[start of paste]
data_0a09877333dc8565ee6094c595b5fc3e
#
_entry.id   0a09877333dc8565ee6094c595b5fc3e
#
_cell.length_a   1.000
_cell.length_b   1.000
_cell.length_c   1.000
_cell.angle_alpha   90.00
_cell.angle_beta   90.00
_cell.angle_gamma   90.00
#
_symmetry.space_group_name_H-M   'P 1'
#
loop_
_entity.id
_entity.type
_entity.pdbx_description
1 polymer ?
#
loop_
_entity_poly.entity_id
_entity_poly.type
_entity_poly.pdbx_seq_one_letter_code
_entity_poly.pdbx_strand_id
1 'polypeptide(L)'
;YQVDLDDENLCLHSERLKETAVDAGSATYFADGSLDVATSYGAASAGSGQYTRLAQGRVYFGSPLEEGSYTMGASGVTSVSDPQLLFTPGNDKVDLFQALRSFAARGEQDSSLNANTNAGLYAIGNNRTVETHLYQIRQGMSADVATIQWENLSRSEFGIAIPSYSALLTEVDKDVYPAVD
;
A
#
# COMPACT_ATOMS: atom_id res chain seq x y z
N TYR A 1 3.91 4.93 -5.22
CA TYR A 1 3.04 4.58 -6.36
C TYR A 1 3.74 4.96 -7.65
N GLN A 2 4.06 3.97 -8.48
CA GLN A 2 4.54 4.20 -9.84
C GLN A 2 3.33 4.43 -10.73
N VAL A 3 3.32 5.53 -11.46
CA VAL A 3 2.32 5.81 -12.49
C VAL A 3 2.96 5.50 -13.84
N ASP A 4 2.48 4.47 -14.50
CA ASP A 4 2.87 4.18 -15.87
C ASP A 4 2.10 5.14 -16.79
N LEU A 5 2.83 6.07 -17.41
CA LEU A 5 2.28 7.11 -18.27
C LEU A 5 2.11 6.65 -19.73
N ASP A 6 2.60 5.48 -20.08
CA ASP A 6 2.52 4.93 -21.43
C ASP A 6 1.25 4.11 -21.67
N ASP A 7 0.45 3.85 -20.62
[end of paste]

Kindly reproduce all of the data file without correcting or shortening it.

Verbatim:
data_0a09877333dc8565ee6094c595b5fc3e
#
_entry.id   0a09877333dc8565ee6094c595b5fc3e
#
_cell.length_a   1.000
_cell.length_b   1.000
_cell.length_c   1.000
_cell.angle_alpha   90.00
_cell.angle_beta   90.00
_cell.angle_gamma   90.00
#
_symmetry.space_group_name_H-M   'P 1'
#
loop_
_entity.id
_entity.type
_entity.pdbx_description
1 polymer ?
#
loop_
_entity_poly.entity_id
_entity_poly.type
_entity_poly.pdbx_seq_one_letter_code
_entity_poly.pdbx_strand_id
1 'polypeptide(L)'
;YQVDLDDENLCLHSERLKETAVDAGSATYFADGSLDVATSYGAASAGSGQYTRLAQGRVYFGSPLEEGSYTMGASGVTSVSDPQLLFTPGNDKVDLFQALRSFAARGEQDSSLNANTNAGLYAIGNNRTVETHLYQIRQGMSADVATIQWENLSRSEFGIAIPSYSALLTEVDKDVYPAVD
;
A
#
# COMPACT_ATOMS: atom_id res chain seq x y z
N TYR A 1 3.91 4.93 -5.22
CA TYR A 1 3.04 4.58 -6.36
C TYR A 1 3.74 4.96 -7.65
N GLN A 2 4.06 3.97 -8.48
CA GLN A 2 4.54 4.20 -9.84
C GLN A 2 3.33 4.43 -10.73
N VAL A 3 3.32 5.53 -11.46
CA VAL A 3 2.32 5.81 -12.49
C VAL A 3 2.96 5.50 -13.84
N ASP A 4 2.48 4.47 -14.50
CA ASP A 4 2.87 4.18 -15.87
C ASP A 4 2.10 5.14 -16.79
N LEU A 5 2.83 6.07 -17.41
CA LEU A 5 2.28 7.11 -18.27
C LEU A 5 2.11 6.65 -19.73
N ASP A 6 2.60 5.48 -20.08
CA ASP A 6 2.52 4.93 -21.43
C ASP A 6 1.25 4.11 -21.67
N ASP A 7 0.45 3.85 -20.62